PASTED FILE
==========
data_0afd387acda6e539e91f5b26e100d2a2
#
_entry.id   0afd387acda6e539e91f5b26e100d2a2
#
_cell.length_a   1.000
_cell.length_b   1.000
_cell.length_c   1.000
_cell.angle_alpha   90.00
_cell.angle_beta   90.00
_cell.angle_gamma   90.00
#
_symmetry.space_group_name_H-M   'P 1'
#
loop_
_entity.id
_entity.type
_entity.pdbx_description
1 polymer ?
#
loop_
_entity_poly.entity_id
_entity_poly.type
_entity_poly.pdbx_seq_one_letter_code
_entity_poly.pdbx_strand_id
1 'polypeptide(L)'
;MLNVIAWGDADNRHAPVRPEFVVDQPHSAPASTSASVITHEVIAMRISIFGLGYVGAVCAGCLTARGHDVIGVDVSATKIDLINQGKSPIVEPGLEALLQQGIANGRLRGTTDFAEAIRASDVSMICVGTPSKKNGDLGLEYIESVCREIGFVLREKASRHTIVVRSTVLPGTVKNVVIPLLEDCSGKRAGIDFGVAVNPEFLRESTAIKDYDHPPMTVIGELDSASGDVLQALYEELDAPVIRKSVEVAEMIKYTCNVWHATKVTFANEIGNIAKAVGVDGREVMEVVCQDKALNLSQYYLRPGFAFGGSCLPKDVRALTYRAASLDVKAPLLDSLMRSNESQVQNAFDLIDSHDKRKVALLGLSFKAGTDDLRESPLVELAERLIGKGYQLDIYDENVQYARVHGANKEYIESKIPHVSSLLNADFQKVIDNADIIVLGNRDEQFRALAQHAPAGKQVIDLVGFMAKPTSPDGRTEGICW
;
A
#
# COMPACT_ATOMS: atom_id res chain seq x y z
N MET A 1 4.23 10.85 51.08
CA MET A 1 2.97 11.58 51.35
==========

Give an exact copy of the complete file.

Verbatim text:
data_0afd387acda6e539e91f5b26e100d2a2
#
_entry.id   0afd387acda6e539e91f5b26e100d2a2
#
_cell.length_a   1.000
_cell.length_b   1.000
_cell.length_c   1.000
_cell.angle_alpha   90.00
_cell.angle_beta   90.00
_cell.angle_gamma   90.00
#
_symmetry.space_group_name_H-M   'P 1'
#
loop_
_entity.id
_entity.type
_entity.pdbx_description
1 polymer ?
#
loop_
_entity_poly.entity_id
_entity_poly.type
_entity_poly.pdbx_seq_one_letter_code
_entity_poly.pdbx_strand_id
1 'polypeptide(L)'
;MLNVIAWGDADNRHAPVRPEFVVDQPHSAPASTSASVITHEVIAMRISIFGLGYVGAVCAGCLTARGHDVIGVDVSATKIDLINQGKSPIVEPGLEALLQQGIANGRLRGTTDFAEAIRASDVSMICVGTPSKKNGDLGLEYIESVCREIGFVLREKASRHTIVVRSTVLPGTVKNVVIPLLEDCSGKRAGIDFGVAVNPEFLRESTAIKDYDHPPMTVIGELDSASGDVLQALYEELDAPVIRKSVEVAEMIKYTCNVWHATKVTFANEIGNIAKAVGVDGREVMEVVCQDKALNLSQYYLRPGFAFGGSCLPKDVRALTYRAASLDVKAPLLDSLMRSNESQVQNAFDLIDSHDKRKVALLGLSFKAGTDDLRESPLVELAERLIGKGYQLDIYDENVQYARVHGANKEYIESKIPHVSSLLNADFQKVIDNADIIVLGNRDEQFRALAQHAPAGKQVIDLVGFMAKPTSPDGRTEGICW
;
A
#
# COMPACT_ATOMS: atom_id res chain seq x y z
N MET A 1 4.23 10.85 51.08
CA MET A 1 2.97 11.58 51.35